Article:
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A Classification of Environments
L. L. Bernard
American Journal of Sociology
Vol. 31, No. 3 (Nov., 1925), pp. 318-332
Published by: The University of Chicago Press
Stable URL: http://www.jstor.org/stable/2764196
Page Count: 15
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(1) The scientific study of environment has been delayed, due to a lack of emphasis upon the human or social-science aspect of general science. It is now developing in all the sciences. (2) Science is itself in large measure an analysis of environmental conditions and pressures. Especially is this true of the social sciences. (3) The environments of man may be classified from two standpoints: (a) the types of pressures exerted upon man and his social organization; (b) the order of development (the relative promariness and derivativeness) of the environments. (4) The psycho-social and derivative control environments are of the greatest importance for man. (5) These, and all other social forms of environment, have been produced as a result of man's coadaptive or co-operative adjustment to nature and the antecedent social environments. (6) The future social-control activities of man will probably be undertaken with a view to perfecting the psycho-social and derivative control environments.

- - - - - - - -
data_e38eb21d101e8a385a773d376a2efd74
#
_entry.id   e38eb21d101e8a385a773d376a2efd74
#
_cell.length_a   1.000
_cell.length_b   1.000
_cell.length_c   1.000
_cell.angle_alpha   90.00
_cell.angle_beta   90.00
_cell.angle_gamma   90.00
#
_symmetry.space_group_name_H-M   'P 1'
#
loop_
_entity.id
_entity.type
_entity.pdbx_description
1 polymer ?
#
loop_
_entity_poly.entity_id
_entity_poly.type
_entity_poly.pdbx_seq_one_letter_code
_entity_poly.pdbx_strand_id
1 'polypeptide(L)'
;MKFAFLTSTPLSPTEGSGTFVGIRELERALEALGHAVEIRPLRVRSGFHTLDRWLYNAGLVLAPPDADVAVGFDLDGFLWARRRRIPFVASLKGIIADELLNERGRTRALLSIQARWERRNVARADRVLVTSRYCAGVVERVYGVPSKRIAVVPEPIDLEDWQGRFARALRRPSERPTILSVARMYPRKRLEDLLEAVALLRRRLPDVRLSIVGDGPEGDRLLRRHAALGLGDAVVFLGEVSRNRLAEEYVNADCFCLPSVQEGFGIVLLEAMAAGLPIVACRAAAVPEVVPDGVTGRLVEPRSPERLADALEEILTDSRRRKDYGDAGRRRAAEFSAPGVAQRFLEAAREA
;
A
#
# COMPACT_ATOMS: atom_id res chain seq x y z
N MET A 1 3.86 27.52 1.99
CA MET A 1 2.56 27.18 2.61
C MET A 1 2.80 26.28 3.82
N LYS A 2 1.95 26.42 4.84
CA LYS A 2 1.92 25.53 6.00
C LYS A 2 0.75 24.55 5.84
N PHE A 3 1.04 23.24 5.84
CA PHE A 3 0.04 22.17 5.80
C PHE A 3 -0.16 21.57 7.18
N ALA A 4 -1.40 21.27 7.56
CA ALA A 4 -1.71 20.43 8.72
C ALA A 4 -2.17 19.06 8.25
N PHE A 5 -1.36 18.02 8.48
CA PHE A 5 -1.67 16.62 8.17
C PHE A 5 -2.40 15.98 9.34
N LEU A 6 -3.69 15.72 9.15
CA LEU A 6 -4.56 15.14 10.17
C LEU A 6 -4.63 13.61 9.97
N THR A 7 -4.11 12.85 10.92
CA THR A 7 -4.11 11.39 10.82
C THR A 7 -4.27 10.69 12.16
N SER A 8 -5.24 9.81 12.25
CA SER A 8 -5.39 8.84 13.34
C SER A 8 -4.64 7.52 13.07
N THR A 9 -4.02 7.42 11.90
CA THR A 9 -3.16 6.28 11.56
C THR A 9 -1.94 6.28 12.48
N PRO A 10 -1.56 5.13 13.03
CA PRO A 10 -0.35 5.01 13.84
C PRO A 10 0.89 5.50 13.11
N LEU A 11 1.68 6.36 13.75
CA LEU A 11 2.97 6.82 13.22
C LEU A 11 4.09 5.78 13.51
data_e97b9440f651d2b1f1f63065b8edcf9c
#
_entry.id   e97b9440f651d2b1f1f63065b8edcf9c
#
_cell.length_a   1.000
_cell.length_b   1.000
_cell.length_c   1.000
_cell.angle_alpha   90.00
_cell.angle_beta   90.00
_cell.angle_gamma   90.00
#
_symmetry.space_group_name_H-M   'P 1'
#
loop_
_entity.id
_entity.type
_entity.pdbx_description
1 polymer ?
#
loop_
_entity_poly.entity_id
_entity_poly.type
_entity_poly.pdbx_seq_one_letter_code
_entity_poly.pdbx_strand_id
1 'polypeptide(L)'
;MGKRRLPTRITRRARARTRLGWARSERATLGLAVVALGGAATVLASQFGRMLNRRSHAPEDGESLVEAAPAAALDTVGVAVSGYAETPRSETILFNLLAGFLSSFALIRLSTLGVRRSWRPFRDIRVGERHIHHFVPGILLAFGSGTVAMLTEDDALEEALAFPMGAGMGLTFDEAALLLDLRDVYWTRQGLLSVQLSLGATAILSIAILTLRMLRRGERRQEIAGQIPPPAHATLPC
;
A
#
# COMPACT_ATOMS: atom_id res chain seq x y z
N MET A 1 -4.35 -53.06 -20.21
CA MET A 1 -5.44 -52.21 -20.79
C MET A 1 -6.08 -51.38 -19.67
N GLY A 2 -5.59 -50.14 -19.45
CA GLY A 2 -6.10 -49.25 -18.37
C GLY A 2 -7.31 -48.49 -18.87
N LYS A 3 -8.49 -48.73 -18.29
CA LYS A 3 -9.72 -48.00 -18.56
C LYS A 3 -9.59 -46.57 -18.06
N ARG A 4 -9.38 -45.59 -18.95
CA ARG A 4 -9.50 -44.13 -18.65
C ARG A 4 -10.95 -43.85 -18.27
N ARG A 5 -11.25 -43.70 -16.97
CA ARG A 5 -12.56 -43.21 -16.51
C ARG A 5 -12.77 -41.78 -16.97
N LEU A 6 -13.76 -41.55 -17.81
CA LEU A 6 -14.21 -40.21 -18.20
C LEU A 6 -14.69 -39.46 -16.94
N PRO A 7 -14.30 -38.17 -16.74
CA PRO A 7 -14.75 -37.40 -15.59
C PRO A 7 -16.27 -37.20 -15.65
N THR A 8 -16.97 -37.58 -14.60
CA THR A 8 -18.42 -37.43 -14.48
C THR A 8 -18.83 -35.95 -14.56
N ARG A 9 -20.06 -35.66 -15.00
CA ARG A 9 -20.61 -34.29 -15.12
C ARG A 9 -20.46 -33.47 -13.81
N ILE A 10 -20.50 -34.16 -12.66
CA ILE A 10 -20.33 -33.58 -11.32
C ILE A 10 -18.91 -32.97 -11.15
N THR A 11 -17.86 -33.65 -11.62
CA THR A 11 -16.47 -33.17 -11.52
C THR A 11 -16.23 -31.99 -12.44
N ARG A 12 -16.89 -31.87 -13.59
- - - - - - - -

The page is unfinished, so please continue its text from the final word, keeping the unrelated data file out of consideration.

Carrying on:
American Journal of Sociology © 1925 The University of Chicago Press